In the fall of 2005, when I was starting to get tired of the freelance thing, my old company, where I began in marketing in 1992 and moved to the communications department four years later, offered me my job back as an officer with a very attractive salary, stock options and everything. I jumped all over it and was back working for my old boss, who was one of the best bosses I ever had. I pinched myself at my good fortune. My goal was to retire from this company. I had a good job, made good money, and was well respected in the firm. Unfortunately, things changed drastically a few years later, with management changes at the top and in the marketing department, which oversaw the editorial group.
Again, I don’t do well in management-change situations. I lasted 4 more tumultuous years in an increasingly difficult existence, as the marketing management turned over twice – each time resulting in a complete overhaul of the department, which caused great angst among the worker bees. When they eliminated my job last fall, having outsourced the shareholder report function, and offered me a one-year severance, I jumped all over it. I was 51 and had been burning out on the job, the company and corporate life in general during the four-year period. I had stopped worrying about climbing the corporate ladder years before, instead resigning myself to doing a good job at work to stay employed and seeking enjoyment outside of work, mainly through rowing and spending time with my family. But that goal would prove elusive.
The four years preceding my departure were also the hardest from a personal standpoint. Just when things were beginning to change at the company, my brother passed away suddenly and without warning, followed by my father 10 months later of a long battle with emphysema. Three months after that, my marriage blew up and I was on my own, a complete mess emotionally, in January of 2008. All of the company changes occurred from that point until I left in November 2012, so as I recovered from the divorce and its aftermath, the situation at work grew more perilous. As last fall rolled around, I was pretty much exhausted and was thrilled to take the severance, seeing it as the perfect time in my life to relax, chill out, pursue dreams, and hopefully find a career path that would make me happy and fulfilled – and, most importantly, over which I would have more control.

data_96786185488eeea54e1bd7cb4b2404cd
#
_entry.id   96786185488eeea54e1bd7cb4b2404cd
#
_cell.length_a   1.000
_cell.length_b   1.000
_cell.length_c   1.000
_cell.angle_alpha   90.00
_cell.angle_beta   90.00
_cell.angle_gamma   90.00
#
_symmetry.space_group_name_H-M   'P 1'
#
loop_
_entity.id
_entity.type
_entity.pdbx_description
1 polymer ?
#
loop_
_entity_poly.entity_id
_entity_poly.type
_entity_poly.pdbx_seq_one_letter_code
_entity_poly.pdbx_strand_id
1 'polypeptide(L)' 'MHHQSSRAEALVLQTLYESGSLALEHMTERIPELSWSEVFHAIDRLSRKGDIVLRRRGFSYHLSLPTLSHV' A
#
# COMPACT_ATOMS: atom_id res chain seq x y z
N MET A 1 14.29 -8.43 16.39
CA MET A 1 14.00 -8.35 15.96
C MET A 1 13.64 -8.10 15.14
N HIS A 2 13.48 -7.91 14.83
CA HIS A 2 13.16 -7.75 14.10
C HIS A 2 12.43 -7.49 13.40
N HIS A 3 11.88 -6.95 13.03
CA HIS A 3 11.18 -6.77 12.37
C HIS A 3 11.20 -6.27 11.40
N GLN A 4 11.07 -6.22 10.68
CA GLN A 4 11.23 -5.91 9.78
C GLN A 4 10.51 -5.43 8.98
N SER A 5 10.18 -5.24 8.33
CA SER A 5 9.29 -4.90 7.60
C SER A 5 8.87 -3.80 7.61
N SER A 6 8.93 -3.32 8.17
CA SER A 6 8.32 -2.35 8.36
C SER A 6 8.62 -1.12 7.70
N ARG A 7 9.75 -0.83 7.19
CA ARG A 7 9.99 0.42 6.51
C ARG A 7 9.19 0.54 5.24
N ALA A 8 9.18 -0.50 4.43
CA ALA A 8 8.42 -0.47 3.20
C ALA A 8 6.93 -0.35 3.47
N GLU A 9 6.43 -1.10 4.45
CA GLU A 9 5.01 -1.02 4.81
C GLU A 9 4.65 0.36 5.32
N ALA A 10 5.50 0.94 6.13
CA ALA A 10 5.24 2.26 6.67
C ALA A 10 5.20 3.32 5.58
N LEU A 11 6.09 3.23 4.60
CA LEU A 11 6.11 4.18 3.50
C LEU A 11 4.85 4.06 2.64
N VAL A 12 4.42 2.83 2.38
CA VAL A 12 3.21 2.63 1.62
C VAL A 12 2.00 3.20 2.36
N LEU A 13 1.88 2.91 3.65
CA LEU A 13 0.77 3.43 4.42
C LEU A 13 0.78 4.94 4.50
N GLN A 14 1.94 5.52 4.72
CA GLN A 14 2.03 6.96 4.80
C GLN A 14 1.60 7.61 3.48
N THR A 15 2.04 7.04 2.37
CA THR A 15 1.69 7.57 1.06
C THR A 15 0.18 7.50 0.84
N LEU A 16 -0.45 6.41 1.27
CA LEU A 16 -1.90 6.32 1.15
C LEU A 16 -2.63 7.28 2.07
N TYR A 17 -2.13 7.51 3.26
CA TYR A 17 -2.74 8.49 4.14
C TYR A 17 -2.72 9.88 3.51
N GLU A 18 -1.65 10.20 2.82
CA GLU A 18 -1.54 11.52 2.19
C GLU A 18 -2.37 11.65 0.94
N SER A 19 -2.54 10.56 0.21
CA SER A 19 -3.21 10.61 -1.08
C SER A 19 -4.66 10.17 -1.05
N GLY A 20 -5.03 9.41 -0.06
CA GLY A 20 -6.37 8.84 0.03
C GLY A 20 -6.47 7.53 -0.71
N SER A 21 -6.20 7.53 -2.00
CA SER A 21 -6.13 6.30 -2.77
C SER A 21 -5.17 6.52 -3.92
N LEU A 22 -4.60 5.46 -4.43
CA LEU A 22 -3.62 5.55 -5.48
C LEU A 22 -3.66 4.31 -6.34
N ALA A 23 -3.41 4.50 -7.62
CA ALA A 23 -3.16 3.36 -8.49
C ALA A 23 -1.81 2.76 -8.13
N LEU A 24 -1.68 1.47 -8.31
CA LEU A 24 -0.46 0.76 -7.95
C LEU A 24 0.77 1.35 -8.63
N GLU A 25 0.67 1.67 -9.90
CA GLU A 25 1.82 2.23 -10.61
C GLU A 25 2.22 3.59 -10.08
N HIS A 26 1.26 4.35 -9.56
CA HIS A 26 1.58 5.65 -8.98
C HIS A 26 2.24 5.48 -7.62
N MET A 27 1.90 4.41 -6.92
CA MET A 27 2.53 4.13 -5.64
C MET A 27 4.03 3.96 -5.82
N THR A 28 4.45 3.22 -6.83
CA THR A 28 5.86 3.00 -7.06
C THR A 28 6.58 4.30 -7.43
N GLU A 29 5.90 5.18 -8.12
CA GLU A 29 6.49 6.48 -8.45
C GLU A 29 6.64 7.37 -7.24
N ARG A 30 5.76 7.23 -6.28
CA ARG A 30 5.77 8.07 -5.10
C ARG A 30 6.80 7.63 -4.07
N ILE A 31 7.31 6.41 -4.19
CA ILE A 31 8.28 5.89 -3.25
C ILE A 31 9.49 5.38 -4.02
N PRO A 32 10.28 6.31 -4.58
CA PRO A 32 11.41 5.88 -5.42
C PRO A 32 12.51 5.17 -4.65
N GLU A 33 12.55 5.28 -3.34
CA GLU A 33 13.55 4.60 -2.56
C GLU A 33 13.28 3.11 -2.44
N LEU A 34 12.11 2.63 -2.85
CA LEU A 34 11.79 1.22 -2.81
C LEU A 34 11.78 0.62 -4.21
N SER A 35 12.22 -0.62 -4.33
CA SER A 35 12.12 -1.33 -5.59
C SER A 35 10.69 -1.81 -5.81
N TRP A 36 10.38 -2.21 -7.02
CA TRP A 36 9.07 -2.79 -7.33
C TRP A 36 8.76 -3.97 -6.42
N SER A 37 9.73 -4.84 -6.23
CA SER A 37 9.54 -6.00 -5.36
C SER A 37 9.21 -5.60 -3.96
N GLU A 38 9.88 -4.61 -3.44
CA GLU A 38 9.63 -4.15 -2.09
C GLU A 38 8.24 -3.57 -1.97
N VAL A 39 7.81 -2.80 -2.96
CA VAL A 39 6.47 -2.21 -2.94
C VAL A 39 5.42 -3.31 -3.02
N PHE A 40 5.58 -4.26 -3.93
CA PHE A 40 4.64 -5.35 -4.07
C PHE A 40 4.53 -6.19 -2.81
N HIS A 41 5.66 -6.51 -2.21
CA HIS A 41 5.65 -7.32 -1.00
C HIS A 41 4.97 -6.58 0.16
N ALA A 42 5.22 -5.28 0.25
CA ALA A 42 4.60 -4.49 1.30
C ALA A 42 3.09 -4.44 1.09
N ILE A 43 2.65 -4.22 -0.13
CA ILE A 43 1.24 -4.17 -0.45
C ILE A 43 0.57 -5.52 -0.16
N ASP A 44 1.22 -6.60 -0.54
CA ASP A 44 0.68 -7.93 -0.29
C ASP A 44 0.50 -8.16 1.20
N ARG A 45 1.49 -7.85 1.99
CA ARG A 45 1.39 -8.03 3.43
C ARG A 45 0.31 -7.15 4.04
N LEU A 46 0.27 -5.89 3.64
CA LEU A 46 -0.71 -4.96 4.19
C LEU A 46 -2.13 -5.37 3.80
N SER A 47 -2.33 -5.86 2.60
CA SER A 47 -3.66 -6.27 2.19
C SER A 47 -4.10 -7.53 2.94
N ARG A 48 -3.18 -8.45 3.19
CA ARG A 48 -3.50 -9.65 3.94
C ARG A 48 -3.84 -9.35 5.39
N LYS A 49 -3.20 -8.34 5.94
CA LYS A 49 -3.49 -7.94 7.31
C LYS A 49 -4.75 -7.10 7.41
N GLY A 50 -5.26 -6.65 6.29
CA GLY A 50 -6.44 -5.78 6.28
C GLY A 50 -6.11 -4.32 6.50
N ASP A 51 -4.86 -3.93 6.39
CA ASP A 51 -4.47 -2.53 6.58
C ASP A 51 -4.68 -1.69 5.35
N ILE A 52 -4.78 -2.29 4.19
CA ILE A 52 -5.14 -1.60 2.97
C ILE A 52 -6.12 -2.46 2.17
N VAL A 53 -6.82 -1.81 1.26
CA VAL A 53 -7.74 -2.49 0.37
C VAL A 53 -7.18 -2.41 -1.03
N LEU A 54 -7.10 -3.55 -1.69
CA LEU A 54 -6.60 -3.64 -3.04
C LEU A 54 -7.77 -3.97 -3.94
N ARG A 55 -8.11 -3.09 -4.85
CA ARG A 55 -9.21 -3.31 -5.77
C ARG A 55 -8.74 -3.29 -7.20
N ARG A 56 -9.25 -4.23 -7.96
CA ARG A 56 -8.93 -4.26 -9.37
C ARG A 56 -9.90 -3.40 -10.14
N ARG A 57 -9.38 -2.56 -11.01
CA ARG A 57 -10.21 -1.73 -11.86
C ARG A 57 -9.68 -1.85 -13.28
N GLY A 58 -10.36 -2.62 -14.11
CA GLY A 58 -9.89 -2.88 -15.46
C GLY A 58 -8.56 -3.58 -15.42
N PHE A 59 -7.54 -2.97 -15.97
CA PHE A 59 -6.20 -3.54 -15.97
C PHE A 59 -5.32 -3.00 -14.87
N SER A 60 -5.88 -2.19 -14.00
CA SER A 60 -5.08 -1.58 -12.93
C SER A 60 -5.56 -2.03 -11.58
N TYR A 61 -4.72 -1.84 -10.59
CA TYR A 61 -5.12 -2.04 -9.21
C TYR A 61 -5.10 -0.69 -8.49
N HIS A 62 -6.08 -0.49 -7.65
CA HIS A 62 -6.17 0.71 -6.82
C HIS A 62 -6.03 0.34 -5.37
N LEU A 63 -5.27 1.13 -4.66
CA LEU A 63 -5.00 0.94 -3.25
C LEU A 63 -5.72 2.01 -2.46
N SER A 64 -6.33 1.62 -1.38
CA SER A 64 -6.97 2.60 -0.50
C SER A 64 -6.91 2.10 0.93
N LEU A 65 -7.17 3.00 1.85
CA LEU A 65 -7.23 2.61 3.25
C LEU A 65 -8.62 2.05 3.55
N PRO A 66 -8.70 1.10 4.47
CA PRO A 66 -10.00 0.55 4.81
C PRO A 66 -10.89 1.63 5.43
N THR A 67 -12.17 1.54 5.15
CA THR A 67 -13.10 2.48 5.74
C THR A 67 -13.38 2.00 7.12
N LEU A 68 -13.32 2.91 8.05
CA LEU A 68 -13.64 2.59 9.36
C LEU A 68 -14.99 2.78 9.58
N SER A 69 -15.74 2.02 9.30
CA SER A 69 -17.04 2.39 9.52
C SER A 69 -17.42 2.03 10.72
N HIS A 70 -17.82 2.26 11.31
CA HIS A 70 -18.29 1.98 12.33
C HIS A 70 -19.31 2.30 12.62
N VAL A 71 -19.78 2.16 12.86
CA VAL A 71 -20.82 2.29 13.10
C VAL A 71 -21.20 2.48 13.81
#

That’s where I stand. I am looking into different ideas. I love writing, but it’s exceedingly difficult to make a decent living – certainly, the kind of living I made in my last job – as a freelance writer, or even a staff writer. Even established staff writers at The New Yorker have to pay for their own health insurance! Crazy.
I don’t regret the severance or even what happened at my company for a minute. It was a blessing…I was able to keep my job just long enough to recover emotionally and (somewhat) financially from the divorce. Although divorce pretty much wrecks you financially, especially if you’re male, have children and live in Massachusetts. I will work til the day I die, in all likelihood. I just want it to be doing something I love.
But what will that be? Stay tuned.